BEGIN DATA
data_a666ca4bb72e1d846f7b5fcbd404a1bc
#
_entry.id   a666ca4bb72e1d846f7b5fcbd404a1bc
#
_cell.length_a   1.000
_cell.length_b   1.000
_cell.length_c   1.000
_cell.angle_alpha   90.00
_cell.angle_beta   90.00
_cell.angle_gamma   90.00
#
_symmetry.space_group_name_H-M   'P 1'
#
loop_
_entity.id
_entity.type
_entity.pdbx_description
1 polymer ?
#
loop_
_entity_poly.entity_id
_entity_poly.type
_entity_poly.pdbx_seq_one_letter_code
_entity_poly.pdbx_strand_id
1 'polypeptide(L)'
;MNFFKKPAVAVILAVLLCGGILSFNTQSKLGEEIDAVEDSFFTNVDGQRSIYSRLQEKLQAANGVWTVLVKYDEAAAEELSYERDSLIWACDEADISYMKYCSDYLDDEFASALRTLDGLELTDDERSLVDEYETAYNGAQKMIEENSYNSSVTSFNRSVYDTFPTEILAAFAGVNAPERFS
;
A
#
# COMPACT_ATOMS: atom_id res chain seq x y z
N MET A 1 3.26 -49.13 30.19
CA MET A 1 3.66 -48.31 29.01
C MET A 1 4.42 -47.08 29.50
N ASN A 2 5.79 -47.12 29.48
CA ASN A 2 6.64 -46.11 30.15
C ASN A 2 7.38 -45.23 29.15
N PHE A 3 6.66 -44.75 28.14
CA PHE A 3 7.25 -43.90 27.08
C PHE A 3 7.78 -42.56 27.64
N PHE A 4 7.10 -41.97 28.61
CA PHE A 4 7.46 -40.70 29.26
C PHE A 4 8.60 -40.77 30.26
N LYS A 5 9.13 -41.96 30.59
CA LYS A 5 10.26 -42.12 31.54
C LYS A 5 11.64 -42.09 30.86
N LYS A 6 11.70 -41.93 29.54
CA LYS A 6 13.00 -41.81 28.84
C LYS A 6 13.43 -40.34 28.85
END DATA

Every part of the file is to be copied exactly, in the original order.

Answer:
data_a666ca4bb72e1d846f7b5fcbd404a1bc
#
_entry.id   a666ca4bb72e1d846f7b5fcbd404a1bc
#
_cell.length_a   1.000
_cell.length_b   1.000
_cell.length_c   1.000
_cell.angle_alpha   90.00
_cell.angle_beta   90.00
_cell.angle_gamma   90.00
#
_symmetry.space_group_name_H-M   'P 1'
#
loop_
_entity.id
_entity.type
_entity.pdbx_description
1 polymer ?
#
loop_
_entity_poly.entity_id
_entity_poly.type
_entity_poly.pdbx_seq_one_letter_code
_entity_poly.pdbx_strand_id
1 'polypeptide(L)'
;MNFFKKPAVAVILAVLLCGGILSFNTQSKLGEEIDAVEDSFFTNVDGQRSIYSRLQEKLQAANGVWTVLVKYDEAAAEELSYERDSLIWACDEADISYMKYCSDYLDDEFASALRTLDGLELTDDERSLVDEYETAYNGAQKMIEENSYNSSVTSFNRSVYDTFPTEILAAFAGVNAPERFS
;
A
#
# COMPACT_ATOMS: atom_id res chain seq x y z
N MET A 1 3.26 -49.13 30.19
CA MET A 1 3.66 -48.31 29.01
C MET A 1 4.42 -47.08 29.50
N ASN A 2 5.79 -47.12 29.48
CA ASN A 2 6.64 -46.11 30.15
C ASN A 2 7.38 -45.23 29.15
N PHE A 3 6.66 -44.75 28.14
CA PHE A 3 7.25 -43.90 27.08
C PHE A 3 7.78 -42.56 27.64
N PHE A 4 7.10 -41.97 28.61
CA PHE A 4 7.46 -40.70 29.26
C PHE A 4 8.60 -40.77 30.26
N LYS A 5 9.13 -41.96 30.59
CA LYS A 5 10.26 -42.12 31.54
C LYS A 5 11.64 -42.09 30.86
N LYS A 6 11.70 -41.93 29.54
CA LYS A 6 13.00 -41.81 28.84
C LYS A 6 13.43 -40.34 28.85